I ventured down to Marsh Lane Fields, to the Lammas Lands – open, free, unfenced common land from the time of the earliest 6th Century Saxon settlement of the ‘Tun by the Lea’ – Leyton.
“Outside the tun lay the land of the settlement, some of it plough land or arable, some grass land or pasture. This land was not broken up into fields by hedges but formed a great open expanse. Moreover, none of it belonged to any one person in particular. The pasture land in the same way was the property not of one but all. A part of it was fenced off until the hay harvest was over to prevent stray cattle from damaging the growing grass. But when the hay had been gathered the fences were removed and the land was left open to the flocks and herds of the villagers.”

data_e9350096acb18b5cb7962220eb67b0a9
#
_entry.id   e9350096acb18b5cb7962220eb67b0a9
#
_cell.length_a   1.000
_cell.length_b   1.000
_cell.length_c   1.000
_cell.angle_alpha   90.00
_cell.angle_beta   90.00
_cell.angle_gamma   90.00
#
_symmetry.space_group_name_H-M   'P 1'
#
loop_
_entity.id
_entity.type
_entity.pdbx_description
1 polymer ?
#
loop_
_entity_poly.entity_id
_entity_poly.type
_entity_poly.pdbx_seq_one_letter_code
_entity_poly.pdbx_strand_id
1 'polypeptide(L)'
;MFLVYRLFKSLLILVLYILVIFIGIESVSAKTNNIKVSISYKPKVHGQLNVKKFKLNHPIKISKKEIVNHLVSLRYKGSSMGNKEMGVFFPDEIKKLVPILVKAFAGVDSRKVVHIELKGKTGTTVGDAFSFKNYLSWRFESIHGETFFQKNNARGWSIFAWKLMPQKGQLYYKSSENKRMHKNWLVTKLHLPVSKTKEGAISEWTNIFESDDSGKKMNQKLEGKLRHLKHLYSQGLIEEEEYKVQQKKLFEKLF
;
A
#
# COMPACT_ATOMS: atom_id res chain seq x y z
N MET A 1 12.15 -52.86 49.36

– The Story of Leyton and Leytonstone, W.H. Weston
This of course means nought to the London Development Agency (or is it the Orwellian sounding ODA) who have now fenced off one end of the ancient Lammas Land and driven a road across it – colonising it more effectively than the marauding Danes who harried this area in the 9th Century. It’s a depressing sight, this green metal enclosure where allotment holders grow their veg in what appears as a horticultural penitentiary. We will claim it back eventually I imagine – when the running and jumping and flag-waving has finished, we just have to bide our time and remember that it belongs to us and always will.
Have a look at this vid I shot a while back about the protest to save Marsh Lane Fields